Experts have expressed concern over the continued lack of special adolescent health clinics or corners in public health facilities in Kampala.
The experts including doctors, Ministry of Health officials, clerks, politicians, and private individuals who run adolescent clinics say that the youth desks and centres which had initially been set up at health facilities are non-functional.
At the meeting held on Friday, the Kawempe Division Mayor Emmanuel Sserunjogi said while still working under Kampala City Council (KCC), they had facilities at the division headquarters which were designated for young people to seek services such as treatment for urinary tract infections and provision of condoms but these were phased out with the coming of KCCA.
Sande Alex Bashaija, a Senior Probation and Welfare Officer at the Ministry of Gender, Labor and Social Development said that the ministry is currently developing a National Child Policy where they have put provisions pushing for revamping of the corners.
Dr. Dinah Nakiganda, the Asst. Commissioner Adolescent Health in the Ministry of Health said it is very expensive for the government to set up and run stand-alone adolescent health facilities.
She said they are instead integrating the Sexual and Reproductive Health needs of adolescents into the general guidelines of care given to health facilities. Also, she adds the other challenge with having stand-alone facilities is they will need adolescent health specialists to run them.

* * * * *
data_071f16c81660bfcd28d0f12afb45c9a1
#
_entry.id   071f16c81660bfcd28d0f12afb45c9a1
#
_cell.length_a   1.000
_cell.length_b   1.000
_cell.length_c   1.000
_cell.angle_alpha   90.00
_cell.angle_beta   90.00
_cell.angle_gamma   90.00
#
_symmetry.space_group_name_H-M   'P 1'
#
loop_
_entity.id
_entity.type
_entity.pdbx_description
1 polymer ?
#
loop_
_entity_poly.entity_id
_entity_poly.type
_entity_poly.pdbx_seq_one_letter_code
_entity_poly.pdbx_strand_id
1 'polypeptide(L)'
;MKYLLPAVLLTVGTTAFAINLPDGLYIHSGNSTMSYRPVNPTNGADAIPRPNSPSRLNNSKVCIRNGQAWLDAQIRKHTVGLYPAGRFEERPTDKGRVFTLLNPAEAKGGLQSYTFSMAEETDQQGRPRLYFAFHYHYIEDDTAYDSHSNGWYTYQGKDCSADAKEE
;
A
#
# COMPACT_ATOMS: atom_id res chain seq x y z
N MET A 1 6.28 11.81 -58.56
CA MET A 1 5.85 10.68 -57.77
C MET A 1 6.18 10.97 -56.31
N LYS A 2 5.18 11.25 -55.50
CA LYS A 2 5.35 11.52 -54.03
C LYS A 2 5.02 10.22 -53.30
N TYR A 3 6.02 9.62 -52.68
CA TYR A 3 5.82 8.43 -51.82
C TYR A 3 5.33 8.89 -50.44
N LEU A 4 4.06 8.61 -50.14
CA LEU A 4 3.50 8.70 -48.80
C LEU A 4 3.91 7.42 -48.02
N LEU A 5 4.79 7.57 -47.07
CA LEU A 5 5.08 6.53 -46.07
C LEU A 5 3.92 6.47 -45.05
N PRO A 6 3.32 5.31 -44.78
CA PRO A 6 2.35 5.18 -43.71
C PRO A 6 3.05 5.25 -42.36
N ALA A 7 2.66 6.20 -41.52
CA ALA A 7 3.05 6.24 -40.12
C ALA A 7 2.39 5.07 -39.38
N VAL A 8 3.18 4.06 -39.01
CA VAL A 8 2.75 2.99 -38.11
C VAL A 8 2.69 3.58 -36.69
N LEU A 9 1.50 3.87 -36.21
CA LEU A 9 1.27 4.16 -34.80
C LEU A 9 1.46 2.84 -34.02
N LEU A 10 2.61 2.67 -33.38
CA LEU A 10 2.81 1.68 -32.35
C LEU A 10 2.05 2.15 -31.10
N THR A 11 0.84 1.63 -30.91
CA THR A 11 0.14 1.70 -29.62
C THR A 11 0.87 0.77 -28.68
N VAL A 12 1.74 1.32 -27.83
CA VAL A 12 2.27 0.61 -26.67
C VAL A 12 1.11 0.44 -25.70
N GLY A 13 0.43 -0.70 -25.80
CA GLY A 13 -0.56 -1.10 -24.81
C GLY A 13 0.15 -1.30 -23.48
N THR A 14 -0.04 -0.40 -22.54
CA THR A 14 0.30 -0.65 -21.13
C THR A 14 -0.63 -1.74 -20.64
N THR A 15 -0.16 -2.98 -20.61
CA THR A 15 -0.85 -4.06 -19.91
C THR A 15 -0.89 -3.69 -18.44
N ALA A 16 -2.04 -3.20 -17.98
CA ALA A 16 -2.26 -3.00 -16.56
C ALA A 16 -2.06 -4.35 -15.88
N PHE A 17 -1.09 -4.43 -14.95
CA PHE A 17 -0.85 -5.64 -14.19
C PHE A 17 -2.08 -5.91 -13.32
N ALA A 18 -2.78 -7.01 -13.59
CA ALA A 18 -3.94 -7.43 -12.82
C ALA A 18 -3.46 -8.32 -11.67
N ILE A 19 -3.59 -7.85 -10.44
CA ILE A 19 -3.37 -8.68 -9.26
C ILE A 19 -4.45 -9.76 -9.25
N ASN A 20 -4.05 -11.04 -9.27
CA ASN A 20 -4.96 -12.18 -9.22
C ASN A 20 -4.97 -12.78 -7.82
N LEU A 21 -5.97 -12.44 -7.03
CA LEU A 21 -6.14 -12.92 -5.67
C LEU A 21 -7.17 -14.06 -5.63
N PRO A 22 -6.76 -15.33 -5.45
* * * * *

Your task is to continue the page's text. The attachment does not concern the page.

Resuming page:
At the meeting, there were proposals to the government on other different routes through which they can reach adolescents with health information and care. For instance, Rowena Kamasai, a program manager at the Agha Khan Foundation said they have piloted an initiative in Arua and Kampala where adolescent girls seek care through mobile phone applications.
The app was developed to curb among others teenage pregnancies, offer sexual reproductive health information, connect adolescent girls with clinical and pharmacy service providers in their areas, and encourage service uptake through a rewards-based system through which girls gain points that can be exchanged for goods such as sanitary at participating retailers.
Kamasai says that the program was targeted to reach twenty thousand girls but so far reached over thirty-one thousand adolescent girls. Such she proposes can be done by the government.
Dr. Rodgers Ampwera, Executive Director Naguru Teenage Centre, one of the successful stand-alone adolescent health centers in Kampala says they sought partnerships with the government but have so far not signed any memorandum of understanding with them.
Even KCCA which has housed the centre for close to a decade has not signed an MoU with them and he fears that once donors pull out, they may not be able to sustain themselves even as they have reached more than eleven million young people with their services.